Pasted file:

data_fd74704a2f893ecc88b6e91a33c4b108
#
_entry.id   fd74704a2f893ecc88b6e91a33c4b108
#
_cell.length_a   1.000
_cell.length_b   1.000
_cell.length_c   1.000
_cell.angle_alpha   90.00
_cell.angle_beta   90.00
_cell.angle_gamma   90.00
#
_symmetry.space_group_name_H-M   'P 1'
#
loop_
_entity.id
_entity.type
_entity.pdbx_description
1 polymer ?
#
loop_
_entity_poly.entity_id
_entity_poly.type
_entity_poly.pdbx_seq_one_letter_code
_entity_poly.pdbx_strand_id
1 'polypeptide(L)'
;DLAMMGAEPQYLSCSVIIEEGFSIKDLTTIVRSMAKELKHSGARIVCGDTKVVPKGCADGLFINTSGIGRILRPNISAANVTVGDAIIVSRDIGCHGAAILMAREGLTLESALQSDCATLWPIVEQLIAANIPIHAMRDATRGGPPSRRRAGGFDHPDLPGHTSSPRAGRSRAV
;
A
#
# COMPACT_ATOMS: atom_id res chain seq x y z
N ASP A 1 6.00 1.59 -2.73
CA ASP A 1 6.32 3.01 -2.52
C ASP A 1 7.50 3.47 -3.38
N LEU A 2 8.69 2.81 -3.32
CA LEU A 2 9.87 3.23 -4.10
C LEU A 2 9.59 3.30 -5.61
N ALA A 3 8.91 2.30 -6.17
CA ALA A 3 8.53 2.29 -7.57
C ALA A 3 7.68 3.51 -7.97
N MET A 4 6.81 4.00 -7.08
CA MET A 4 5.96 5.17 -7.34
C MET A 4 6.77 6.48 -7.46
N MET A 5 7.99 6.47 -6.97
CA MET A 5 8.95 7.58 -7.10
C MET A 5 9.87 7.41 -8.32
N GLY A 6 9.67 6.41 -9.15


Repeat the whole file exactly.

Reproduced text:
data_fd74704a2f893ecc88b6e91a33c4b108
#
_entry.id   fd74704a2f893ecc88b6e91a33c4b108
#
_cell.length_a   1.000
_cell.length_b   1.000
_cell.length_c   1.000
_cell.angle_alpha   90.00
_cell.angle_beta   90.00
_cell.angle_gamma   90.00
#
_symmetry.space_group_name_H-M   'P 1'
#
loop_
_entity.id
_entity.type
_entity.pdbx_description
1 polymer ?
#
loop_
_entity_poly.entity_id
_entity_poly.type
_entity_poly.pdbx_seq_one_letter_code
_entity_poly.pdbx_strand_id
1 'polypeptide(L)'
;DLAMMGAEPQYLSCSVIIEEGFSIKDLTTIVRSMAKELKHSGARIVCGDTKVVPKGCADGLFINTSGIGRILRPNISAANVTVGDAIIVSRDIGCHGAAILMAREGLTLESALQSDCATLWPIVEQLIAANIPIHAMRDATRGGPPSRRRAGGFDHPDLPGHTSSPRAGRSRAV
;
A
#
# COMPACT_ATOMS: atom_id res chain seq x y z
N ASP A 1 6.00 1.59 -2.73
CA ASP A 1 6.32 3.01 -2.52
C ASP A 1 7.50 3.47 -3.38
N LEU A 2 8.69 2.81 -3.32
CA LEU A 2 9.87 3.23 -4.10
C LEU A 2 9.59 3.30 -5.61
N ALA A 3 8.91 2.30 -6.17
CA ALA A 3 8.53 2.29 -7.57
C ALA A 3 7.68 3.51 -7.97
N MET A 4 6.81 4.00 -7.08
CA MET A 4 5.96 5.17 -7.34
C MET A 4 6.77 6.48 -7.46
N MET A 5 7.99 6.47 -6.97
CA MET A 5 8.95 7.58 -7.10
C MET A 5 9.87 7.41 -8.32
N GLY A 6 9.67 6.41 -9.15